Section D: This is nice. Ranking of airlines for 2012. Overall #1: Delta. Followed by Alaska, US Airways, and Southwest. Surprisingly, Jet Blue was #5 of the seven listed. Other gauges (#1, #2, and #8 listed):
- Getting planes off on time: Alaska, Delta .... American
- Fewest canceled flights: Delta, Southwest ... American
- Fewest extreme delays: US Airways, Alaska ... Jet Blue (hmmmm)
- Fewest bumped passengers: Jet Blue, Delta ... United
- Fewest lost bags: Jet Blue, Delta ... United
- Fewest complaints: Southwest, Alaska ... United
The sports page, very interesting today:
- Baseball's big day of deep weirdness
- What Lance wants from Oprah
- rumors of the Sacramento Kings moving north to Seattle; to be bought by Steve Ballmer (of Windows 8 fame) and a partner. Again, a rumor (for some) at this point.
This is simply very, very interesting. All that talk of global warming and one would think that South America -- much of it at the equator -- would be hit hard by global warming. And then this huge photo-story on the front page of section C: Brazil's surprise coffee call throws off the market's bean count -- with 50 million bags, this is at the upper end of Brazilian government's forecast for the country's 2013 coffee harvest. There has been talk that slightly increased CO2 and slightly warmer temperatures does do wonders for agriculture (all other things being equal). The story is actually on page C4; only the huge photo is on the front page. Years ago I was part of a research team studying the efficiency of Arctic plants. We were based in Barrow, Alaska. It was obvious that a slightly longer growing season would do wonders for these plants and a degree or two in temperature increase would do the same. The lemming population would probably do better, also. But I digress. Another story along this line (agricultural profits) is on page B3 -- Cargill and Monsanto are reporting sharply higher earnings. Weather around the world varies immensely, but overall, the data does not suggest the world is coming to an end due to that forecast of one to two-degree rise in global temperature over the next century.
Apple is in the news with talk of a low-priced phone. As an elitist when it comes to Apple, I wish Apple stuck to its high-end, high-margin, high-priced business model. [Update, one day later: that story was pulled by Reuters. It never did sound "true" to me; Apple doesn't "dumb down" for profit margin or market share. Tea leaves suggest Apple will continue making high-end, high-margin, high-priced products and accelerating the product cycle.]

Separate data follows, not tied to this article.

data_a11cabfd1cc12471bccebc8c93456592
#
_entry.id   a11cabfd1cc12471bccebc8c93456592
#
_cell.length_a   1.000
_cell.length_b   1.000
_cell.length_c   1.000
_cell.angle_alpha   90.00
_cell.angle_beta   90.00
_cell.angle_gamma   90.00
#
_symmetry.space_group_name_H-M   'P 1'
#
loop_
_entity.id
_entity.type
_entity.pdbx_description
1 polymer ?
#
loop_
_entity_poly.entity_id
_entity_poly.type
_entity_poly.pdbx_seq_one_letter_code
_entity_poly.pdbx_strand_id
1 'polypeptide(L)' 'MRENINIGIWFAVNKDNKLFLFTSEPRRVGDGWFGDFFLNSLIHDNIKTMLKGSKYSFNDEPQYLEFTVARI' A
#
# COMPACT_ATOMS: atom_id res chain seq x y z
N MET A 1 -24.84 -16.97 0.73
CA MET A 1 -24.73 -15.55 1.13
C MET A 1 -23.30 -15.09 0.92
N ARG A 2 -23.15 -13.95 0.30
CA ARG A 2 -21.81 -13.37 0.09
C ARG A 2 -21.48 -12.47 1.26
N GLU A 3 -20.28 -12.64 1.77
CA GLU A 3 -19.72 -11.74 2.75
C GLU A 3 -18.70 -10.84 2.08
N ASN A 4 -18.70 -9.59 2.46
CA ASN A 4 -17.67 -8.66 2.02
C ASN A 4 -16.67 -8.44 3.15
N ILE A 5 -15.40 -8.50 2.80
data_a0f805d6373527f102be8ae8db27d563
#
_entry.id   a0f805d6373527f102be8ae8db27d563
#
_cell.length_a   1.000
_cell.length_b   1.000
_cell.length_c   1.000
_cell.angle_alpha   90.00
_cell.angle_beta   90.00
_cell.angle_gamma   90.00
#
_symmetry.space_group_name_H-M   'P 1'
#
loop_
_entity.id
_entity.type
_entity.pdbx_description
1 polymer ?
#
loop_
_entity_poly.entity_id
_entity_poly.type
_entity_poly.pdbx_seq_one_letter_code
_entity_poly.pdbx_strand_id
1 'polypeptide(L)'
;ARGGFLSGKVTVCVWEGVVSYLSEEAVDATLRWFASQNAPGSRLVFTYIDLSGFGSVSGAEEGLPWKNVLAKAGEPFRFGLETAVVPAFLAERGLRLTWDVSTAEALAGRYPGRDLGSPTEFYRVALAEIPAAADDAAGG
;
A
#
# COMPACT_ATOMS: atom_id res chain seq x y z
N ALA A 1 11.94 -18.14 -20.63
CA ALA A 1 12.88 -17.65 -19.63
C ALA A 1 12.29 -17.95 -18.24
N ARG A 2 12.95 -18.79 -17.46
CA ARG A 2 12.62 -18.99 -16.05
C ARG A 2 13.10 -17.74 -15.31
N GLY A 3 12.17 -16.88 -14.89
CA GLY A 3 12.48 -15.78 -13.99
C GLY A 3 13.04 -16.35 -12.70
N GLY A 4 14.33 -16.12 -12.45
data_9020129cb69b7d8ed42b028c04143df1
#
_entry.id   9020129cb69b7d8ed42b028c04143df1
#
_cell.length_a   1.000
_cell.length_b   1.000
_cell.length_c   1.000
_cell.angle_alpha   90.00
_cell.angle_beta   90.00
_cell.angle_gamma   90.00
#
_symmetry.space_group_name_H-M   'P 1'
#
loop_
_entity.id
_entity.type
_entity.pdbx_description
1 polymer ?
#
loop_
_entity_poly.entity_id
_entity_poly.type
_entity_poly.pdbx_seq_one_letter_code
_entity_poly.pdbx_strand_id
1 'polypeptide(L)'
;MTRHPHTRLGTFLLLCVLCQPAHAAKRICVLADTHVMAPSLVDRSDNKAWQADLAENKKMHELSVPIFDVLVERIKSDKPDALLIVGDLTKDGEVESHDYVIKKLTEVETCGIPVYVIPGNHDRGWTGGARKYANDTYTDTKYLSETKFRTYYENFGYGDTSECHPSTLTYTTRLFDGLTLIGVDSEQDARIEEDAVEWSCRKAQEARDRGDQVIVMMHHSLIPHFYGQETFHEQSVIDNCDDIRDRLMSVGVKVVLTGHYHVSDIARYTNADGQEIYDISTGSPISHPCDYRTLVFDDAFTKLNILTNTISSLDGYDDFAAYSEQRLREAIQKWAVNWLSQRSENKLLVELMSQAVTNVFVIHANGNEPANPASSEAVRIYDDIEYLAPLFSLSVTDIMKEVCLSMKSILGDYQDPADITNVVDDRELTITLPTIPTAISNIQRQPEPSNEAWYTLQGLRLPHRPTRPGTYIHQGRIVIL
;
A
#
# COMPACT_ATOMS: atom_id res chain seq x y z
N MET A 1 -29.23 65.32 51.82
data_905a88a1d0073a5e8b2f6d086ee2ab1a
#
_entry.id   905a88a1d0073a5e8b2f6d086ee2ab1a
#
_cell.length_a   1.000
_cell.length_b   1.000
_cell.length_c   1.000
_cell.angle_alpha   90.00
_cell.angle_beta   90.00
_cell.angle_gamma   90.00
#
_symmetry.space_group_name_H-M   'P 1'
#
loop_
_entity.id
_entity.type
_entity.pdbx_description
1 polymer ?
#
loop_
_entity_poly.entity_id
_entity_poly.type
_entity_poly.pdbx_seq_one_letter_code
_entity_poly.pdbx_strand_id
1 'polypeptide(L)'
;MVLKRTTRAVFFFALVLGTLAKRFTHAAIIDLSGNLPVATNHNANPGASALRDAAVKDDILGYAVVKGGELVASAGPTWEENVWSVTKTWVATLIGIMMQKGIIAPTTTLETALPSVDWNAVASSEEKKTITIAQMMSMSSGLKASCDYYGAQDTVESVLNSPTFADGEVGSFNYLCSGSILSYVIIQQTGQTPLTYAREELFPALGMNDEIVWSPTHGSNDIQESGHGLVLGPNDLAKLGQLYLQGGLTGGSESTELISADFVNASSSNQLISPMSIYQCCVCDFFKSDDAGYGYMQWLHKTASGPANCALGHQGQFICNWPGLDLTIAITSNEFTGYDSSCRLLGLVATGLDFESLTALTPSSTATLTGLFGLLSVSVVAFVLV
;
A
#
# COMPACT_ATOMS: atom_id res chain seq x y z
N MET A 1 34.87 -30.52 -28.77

A nice story on Clearwire, Sprint, Dish. Huge front page story. [Wow, a most beautiful male cardinal just showed up -- it's quite interesting that putting out different types of bird seed results in different birds showing up.] Back to Clearwire, Spring, Dish. I don't think folks understand how important spectrum is. I remember the challenge the military had back in the early 2000's with not enough spectrum, and then the government turning over some of that spectrum to the civilian sector. I don't follow telecom, but for those who, it would be interesting to track value of company based on spectrum.
As tax hikes loomed, some CEOS sold stock. Five biggest sales of stock by executives or directors in December, 2012 -- companies mentioned: Teavana Holdings (#1 by a huge margin), First Citizens Bancshares, Google (Eric Schmidt), Starbucks (Schultz), and Shaw Group. I would not have linked this story except for the fact that my daughter buys an excellent honey for our older granddaughter from Teavana. The honey is priced right and, best of all, it doesn't crystallize.
Natural-gas rally fizzles.
Page A3 (followed closely by page B3) is always the most interesting. Today: schools get taste of own medicine; states assign A to F grades based on test results, other factors; some parents, administrators are shocked by poor scores. [This link is first one today that I could not access on the web without logging in with a paid subscription.] I have mixed feelings about over-reliance on testing.
US lags peers in life expectancy. [Link required password, see above.] This is the list with average life expectancy at birth for men in 2007:
- Switzerland: 79.33
- Australia: 79.27
- Japan: 79.20
- Sweden: 78.92
- Italy: 78.82
Having said that, the "verbal conclusion" tends to overstate the actual numbers. I can't get too excited about 76 vs 79 years of age, especially considering the number of 76-year-olds with Alzheimers and other quality of life issues. My attitude will probably change when I have my 76th birthday. American women: life expectancy for those born in 2007, is 80.8 years. That is five years shorter than Japan's, which had the highest expectancy.
Northern Gateway pipeline in Canada under seige.
Supreme Court case to watch: forced DUI blood tests.